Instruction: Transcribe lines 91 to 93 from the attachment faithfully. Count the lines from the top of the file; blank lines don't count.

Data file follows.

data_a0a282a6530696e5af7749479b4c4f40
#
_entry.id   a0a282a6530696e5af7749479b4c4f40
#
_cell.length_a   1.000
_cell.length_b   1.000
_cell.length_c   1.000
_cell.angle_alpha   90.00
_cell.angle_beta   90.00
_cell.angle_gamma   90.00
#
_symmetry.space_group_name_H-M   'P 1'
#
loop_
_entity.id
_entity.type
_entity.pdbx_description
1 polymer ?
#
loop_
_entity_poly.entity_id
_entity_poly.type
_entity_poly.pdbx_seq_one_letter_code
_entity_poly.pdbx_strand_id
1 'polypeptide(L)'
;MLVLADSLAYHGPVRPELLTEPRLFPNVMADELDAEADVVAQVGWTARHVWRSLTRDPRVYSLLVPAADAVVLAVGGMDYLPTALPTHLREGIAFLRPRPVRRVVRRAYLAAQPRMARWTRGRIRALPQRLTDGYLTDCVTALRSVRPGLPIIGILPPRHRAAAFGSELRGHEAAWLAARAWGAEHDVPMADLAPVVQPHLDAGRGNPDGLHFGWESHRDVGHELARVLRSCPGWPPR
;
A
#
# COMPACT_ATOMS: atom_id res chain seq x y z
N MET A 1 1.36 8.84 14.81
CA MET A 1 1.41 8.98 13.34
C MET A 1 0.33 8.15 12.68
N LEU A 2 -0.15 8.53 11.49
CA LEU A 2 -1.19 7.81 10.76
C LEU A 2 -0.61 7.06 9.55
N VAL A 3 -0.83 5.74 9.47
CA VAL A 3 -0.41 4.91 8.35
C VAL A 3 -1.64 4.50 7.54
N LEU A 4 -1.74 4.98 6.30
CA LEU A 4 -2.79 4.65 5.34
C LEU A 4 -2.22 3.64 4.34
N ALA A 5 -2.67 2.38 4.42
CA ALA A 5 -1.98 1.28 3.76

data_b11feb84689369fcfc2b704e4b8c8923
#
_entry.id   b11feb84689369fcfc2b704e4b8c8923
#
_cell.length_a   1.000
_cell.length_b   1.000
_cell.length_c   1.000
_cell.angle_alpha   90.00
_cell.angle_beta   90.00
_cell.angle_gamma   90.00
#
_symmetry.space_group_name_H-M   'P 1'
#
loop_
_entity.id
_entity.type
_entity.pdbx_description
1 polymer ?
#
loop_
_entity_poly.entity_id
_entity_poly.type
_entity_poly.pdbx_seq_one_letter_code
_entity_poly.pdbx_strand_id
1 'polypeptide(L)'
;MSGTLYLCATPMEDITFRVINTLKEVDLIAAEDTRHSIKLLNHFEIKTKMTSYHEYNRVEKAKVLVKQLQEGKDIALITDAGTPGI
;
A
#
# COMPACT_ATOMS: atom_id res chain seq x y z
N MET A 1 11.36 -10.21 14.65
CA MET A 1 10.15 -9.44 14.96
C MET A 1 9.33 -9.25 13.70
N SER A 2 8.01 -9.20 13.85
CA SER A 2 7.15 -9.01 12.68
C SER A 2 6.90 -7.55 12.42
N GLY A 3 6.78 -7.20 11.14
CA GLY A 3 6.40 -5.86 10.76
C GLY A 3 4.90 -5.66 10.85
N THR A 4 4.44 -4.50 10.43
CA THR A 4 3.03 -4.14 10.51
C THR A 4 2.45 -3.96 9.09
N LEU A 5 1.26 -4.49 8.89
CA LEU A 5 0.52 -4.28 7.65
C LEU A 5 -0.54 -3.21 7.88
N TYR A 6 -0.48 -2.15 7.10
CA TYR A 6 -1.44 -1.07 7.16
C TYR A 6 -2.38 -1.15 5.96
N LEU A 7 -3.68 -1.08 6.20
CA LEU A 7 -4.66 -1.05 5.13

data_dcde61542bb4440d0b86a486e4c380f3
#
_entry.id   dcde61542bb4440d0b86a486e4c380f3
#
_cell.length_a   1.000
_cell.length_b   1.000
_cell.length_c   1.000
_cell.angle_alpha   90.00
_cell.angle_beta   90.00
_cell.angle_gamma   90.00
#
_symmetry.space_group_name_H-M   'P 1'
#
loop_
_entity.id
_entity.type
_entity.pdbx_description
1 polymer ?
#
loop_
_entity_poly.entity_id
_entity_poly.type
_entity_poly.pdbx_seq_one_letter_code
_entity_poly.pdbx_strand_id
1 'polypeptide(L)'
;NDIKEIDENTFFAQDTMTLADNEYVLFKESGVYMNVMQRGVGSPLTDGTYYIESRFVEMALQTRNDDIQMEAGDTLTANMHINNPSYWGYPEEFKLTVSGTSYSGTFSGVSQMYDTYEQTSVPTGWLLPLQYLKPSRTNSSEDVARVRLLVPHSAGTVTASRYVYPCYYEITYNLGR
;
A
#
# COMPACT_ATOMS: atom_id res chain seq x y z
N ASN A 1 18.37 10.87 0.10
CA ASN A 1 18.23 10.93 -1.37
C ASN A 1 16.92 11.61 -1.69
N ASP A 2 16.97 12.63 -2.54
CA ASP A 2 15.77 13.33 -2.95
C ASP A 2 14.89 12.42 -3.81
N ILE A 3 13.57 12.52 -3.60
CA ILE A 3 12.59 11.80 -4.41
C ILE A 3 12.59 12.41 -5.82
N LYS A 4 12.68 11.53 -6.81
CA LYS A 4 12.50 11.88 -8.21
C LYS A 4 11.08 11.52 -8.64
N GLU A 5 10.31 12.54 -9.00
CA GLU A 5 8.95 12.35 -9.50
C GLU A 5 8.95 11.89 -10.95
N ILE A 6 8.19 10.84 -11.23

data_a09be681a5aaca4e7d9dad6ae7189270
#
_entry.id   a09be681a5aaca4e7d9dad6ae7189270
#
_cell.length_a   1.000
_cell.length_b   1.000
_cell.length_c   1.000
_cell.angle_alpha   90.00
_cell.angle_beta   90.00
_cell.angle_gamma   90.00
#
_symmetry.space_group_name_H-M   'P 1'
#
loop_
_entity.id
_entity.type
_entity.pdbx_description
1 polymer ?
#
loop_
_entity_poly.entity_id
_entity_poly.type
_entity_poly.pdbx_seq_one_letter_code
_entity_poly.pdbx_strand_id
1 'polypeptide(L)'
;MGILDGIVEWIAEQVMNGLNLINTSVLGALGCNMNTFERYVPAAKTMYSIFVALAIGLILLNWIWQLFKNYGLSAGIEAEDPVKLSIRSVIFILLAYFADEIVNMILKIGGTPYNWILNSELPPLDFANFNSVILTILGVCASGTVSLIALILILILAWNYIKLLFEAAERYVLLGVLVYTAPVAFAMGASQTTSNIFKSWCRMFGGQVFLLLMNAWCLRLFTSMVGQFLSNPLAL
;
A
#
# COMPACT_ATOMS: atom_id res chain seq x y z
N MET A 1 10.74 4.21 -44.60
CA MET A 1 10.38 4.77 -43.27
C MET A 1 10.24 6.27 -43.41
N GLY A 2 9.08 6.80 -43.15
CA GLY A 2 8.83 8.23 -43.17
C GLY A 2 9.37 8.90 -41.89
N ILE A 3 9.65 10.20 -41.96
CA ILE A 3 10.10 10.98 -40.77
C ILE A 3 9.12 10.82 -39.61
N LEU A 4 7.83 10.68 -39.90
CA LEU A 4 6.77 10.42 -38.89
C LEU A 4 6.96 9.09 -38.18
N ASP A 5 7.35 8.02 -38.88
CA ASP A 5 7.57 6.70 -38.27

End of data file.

CA TYR A 6 -1.44 -1.07 7.16
C TYR A 6 -2.38 -1.15 5.96
N LEU A 7 -3.68 -1.08 6.20